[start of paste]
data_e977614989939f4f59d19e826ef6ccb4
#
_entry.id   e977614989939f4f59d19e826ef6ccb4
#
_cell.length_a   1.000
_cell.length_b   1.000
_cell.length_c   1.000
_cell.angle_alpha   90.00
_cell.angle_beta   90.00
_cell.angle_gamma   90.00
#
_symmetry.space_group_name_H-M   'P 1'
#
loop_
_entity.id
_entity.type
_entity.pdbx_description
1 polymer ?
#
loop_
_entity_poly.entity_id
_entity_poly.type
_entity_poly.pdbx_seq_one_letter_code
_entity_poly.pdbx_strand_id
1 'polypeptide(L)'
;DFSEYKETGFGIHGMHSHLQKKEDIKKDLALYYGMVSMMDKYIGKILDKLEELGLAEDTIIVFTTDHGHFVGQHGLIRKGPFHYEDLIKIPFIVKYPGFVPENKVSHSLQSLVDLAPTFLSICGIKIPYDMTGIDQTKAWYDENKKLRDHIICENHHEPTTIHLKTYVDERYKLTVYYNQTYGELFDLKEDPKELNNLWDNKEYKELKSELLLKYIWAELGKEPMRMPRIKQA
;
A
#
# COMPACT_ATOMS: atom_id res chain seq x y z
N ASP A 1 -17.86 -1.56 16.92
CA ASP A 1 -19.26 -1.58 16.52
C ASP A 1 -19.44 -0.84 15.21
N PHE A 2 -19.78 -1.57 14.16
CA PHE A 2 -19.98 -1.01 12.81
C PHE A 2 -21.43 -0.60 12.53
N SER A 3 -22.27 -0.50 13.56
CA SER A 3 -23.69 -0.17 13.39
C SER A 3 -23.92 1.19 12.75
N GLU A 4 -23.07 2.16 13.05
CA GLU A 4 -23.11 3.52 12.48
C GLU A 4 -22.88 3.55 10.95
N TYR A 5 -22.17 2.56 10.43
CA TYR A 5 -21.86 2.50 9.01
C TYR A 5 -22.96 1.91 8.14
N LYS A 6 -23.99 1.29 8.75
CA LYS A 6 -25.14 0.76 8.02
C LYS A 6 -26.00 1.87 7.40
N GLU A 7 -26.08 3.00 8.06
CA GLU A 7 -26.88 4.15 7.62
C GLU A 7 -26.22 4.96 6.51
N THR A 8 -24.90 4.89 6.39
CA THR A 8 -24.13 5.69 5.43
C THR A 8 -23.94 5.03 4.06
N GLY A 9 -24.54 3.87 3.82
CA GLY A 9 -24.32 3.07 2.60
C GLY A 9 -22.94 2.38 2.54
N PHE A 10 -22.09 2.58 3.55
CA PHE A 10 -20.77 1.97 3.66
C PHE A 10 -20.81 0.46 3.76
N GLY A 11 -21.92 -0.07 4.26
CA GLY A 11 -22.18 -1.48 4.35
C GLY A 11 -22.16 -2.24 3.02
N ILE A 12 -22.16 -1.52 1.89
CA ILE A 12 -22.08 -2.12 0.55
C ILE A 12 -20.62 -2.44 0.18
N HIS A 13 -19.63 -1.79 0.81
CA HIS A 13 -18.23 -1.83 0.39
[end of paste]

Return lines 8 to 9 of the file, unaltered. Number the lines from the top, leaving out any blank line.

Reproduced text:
_cell.angle_alpha   90.00
_cell.angle_beta   90.00